Aug 252016
 

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Today is National Banana Split Day in the US. I don’t normally celebrate these semi-fake food holidays, but this one seems more worthy than most because it celebrates the actual creation of the dish, and the history is fairly well documented, although murky in places.

The generally accepted account is that David Evans Strickler, a 23-year-old apprentice pharmacist at Tassel Pharmacy, located at 805 Ligonier Street in Latrobe, Pennsylvania, who enjoyed inventing sundaes at the store’s soda fountain, invented the banana split in 1904. The sundae originally cost 10 cents, twice the price of other sundaes, but caught on with students of nearby Saint Vincent College. News of the new variety of sundae quickly spread by word-of-mouth and through correspondence far beyond Latrobe. A popular recipe published in 1907 called for a lengthwise split banana, two scoops of ice cream at each end and a spoon of whipped cream in between with a maraschino cherry on a top. One end was covered with chopped mixed nuts and  the other with chopped mixed fruits.

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The city of Latrobe celebrated the 100th anniversary of the invention of the banana split in 2004 and, in the same year, the National Ice Cream Retailers Association (NICRA) certified the city as its birthplace. It is now the location of an annual Great American Banana Split Celebration and of the original soda fountain where the first banana split was made. The Great American Banana Split Celebration is held throughout the downtown Latrobe area in late August with food, fun and events for kids and adults to enjoy.

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Shortly after its invention by Strickler, a Boston ice cream entrepreneur came up with the same sundae, with one (minor) flaw — he served his banana splits with the bananas unpeeled until he discovered that people preferred them peeled. I’d say the guy might have needed an IQ test.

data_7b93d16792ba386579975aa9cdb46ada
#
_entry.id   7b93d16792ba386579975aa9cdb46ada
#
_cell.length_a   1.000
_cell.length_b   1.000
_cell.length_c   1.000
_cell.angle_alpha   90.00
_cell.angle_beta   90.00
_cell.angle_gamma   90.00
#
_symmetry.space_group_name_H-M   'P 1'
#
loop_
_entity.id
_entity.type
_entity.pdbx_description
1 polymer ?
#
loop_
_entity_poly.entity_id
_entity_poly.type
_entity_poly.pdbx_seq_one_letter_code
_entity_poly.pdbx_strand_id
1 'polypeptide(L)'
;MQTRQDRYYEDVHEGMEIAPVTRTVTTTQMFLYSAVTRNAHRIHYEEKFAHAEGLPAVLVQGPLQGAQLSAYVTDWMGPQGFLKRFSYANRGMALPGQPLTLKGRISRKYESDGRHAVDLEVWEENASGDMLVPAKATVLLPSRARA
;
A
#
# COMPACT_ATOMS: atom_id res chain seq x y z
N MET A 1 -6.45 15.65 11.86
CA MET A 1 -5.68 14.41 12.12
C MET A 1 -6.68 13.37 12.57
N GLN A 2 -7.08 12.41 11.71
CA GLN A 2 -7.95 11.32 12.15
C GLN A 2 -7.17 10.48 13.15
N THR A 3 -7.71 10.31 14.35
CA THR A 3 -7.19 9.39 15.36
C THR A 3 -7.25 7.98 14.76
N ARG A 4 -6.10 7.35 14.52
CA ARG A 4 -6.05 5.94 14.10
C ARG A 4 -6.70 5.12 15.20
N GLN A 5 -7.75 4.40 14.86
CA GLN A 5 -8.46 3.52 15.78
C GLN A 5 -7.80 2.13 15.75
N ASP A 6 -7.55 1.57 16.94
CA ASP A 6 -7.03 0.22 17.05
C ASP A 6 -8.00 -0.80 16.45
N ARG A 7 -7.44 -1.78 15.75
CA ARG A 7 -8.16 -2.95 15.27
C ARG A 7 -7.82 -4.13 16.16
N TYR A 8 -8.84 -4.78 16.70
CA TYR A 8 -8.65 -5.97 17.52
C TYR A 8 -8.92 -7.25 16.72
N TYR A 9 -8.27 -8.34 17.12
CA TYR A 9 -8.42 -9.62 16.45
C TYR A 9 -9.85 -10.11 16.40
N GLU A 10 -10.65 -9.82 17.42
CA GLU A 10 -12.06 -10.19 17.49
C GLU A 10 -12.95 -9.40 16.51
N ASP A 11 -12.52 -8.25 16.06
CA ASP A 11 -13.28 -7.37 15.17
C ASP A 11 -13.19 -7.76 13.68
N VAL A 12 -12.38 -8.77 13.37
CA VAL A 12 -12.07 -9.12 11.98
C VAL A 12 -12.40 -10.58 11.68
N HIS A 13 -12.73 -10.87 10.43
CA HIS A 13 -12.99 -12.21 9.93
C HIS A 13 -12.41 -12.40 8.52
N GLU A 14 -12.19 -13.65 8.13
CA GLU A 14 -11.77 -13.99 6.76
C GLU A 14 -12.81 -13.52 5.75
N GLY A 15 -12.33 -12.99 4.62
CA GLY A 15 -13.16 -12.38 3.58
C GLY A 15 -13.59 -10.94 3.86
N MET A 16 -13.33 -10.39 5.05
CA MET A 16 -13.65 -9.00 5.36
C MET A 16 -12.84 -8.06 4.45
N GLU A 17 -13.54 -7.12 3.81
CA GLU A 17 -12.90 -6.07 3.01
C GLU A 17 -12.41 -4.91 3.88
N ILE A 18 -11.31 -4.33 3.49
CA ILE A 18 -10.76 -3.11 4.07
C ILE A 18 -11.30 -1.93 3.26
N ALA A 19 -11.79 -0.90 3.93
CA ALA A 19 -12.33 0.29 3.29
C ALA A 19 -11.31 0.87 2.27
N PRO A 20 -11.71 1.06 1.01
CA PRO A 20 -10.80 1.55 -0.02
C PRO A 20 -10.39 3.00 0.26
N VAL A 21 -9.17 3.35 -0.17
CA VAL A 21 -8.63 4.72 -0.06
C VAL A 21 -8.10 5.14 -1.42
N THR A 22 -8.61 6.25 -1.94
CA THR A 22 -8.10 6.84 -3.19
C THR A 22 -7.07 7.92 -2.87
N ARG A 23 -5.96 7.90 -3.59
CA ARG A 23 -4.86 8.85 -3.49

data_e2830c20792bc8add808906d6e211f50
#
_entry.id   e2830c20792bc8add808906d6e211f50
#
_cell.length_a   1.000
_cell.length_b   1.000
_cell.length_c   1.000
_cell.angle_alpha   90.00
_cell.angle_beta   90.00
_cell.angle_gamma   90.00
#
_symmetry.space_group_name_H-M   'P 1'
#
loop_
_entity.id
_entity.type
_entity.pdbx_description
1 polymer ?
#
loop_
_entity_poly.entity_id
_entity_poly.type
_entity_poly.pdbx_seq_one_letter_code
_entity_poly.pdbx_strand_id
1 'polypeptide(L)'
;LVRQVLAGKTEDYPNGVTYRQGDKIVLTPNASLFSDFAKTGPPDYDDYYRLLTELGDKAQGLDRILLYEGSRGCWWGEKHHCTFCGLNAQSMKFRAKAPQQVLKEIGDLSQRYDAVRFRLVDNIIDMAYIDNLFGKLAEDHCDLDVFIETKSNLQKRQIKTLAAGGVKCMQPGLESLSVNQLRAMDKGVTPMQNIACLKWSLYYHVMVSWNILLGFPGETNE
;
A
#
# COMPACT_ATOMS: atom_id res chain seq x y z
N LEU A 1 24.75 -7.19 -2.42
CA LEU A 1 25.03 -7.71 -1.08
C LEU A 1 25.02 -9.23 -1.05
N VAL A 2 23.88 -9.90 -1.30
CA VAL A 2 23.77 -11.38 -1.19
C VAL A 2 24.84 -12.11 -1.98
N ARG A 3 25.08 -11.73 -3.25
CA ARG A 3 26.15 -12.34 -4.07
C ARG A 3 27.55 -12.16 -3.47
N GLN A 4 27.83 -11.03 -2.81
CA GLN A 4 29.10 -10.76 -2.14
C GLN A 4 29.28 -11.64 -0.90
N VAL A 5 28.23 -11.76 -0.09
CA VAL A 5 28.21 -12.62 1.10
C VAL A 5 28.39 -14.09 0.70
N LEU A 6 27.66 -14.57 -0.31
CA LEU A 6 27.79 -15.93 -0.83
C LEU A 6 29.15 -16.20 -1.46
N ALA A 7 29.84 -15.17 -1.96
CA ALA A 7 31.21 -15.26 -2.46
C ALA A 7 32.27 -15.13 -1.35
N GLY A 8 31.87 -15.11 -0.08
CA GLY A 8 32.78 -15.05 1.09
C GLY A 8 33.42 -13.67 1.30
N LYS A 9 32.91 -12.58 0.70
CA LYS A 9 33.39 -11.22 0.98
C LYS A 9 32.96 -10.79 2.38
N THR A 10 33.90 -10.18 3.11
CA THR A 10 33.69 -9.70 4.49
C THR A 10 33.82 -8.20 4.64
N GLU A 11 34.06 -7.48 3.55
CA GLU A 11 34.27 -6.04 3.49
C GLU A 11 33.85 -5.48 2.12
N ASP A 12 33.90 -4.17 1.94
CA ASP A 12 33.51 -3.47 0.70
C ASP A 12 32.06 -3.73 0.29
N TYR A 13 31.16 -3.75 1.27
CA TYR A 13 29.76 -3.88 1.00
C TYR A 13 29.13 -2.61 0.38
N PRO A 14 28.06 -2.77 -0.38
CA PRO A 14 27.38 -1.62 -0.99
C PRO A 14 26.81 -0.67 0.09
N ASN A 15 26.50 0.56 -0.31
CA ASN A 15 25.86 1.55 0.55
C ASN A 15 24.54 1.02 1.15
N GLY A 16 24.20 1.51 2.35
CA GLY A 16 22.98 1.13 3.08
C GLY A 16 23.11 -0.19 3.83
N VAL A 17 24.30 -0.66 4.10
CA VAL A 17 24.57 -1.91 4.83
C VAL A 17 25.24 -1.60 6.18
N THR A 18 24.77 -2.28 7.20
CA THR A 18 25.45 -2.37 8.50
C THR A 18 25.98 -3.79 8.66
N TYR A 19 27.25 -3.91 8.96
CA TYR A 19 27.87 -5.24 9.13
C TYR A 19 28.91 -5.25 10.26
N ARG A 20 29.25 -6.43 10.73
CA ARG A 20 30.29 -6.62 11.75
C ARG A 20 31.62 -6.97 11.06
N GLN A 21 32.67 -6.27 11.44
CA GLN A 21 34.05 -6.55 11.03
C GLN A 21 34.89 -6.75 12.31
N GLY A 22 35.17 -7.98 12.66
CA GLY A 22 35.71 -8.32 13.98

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Wilmington, Ohio also claims an early connexion. In 1907, restaurant owner Ernest Hazard wanted to attract students from Wilmington College during the slow days of winter. He staged an employee contest to come up with a new ice cream dish. When none of his workers were up to the task, he split a banana lengthwise, threw it into an elongated dish and created his own dessert. The town commemorates the event each June with its own Banana Split Festival.

Walgreens is credited with spreading the popularity of the banana split. The early drug stores operated by Charles Rudolph Walgreen in the Chicago area adopted the banana split as a signature dessert. Fountains in the stores proved to be drawing cards, attracting customers who might otherwise have been just as satisfied having their prescriptions filled at some other drug store in the neighborhood.

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I am not sure if it is the original form, but for the classic banana split you cut a banana in half lengthwise and place it in a long dish called a “boat.” Then add three scoops of ice cream, vanilla, chocolate and strawberry in a row between the split banana. In no particular order spoon pineapple, strawberry and chocolate sauces over the ice creams. Top with whipped cream, garnished with chopped nuts, and finish with a maraschino cherry on the top.

I took my son to Latrobe to get his first banana split for his 9th birthday. Actually, horrible father that I am, I took him out of school for the day and ended up spending three days on the road visiting geological sites, historic factories, and an ecological park. Two years later I took him out of school completely and home schooled him until he went off to university. That way, when we were studying the US Civil War I could stick him in the car and tour famous battle sites, and when we studied geology we went to glaciated areas, descended a coal mine, and collected a ton of rocks. We also applied physics, chemistry, biology, and mathematics to cooking, of course.

My son’s first ever banana split was his own creation because the store let him pick what he wanted – flavors of ice cream, sauces, and garnishes. Only the banana and the whipped cream were obligatory. Oh, and the cherry. So it’s cook’s choice again today. Just remember to be fabulous.

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